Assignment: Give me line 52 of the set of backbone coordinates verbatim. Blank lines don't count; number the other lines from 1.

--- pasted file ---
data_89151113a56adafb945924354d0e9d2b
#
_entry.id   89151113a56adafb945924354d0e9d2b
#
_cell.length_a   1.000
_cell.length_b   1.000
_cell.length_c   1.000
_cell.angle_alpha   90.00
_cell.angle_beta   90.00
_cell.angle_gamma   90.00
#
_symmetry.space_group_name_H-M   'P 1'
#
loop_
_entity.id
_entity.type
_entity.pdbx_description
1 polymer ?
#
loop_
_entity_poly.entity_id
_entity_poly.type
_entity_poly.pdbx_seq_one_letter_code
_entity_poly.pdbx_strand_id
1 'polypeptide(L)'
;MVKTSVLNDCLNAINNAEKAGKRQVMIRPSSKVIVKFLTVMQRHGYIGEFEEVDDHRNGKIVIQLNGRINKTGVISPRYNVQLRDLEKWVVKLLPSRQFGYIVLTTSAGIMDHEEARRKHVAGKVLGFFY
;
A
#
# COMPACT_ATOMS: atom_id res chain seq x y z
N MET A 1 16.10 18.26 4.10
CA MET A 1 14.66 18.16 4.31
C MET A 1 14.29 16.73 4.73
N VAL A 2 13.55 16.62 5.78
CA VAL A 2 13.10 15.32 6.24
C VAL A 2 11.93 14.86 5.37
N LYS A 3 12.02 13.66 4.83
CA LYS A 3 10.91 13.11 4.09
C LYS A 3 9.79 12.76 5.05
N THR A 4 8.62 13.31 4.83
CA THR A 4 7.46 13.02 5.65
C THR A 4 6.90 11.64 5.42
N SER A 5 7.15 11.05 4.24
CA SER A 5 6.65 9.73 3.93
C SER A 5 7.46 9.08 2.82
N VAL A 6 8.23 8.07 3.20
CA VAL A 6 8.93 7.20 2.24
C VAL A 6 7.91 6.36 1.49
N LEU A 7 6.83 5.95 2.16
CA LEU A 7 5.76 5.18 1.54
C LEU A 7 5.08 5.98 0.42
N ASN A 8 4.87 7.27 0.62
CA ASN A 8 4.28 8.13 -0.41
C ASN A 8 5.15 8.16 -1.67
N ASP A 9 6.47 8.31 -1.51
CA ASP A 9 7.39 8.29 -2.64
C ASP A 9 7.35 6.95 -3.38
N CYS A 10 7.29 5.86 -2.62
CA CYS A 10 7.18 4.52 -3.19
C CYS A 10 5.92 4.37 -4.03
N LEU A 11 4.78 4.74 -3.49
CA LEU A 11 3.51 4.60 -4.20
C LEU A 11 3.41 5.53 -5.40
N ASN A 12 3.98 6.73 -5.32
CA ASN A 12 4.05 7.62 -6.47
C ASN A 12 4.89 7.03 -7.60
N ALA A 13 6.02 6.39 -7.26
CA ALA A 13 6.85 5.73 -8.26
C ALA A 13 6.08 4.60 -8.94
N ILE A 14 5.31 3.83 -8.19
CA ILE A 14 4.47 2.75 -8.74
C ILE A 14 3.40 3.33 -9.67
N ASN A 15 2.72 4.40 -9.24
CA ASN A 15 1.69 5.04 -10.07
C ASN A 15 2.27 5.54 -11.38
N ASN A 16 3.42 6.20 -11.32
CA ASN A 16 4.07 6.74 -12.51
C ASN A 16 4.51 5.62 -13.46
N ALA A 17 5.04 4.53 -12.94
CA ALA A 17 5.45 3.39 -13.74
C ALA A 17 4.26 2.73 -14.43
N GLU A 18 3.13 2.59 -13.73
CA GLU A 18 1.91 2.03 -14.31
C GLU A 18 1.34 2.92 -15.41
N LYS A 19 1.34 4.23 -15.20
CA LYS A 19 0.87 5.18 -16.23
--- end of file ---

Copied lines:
N ASN A 8 4.87 7.27 0.62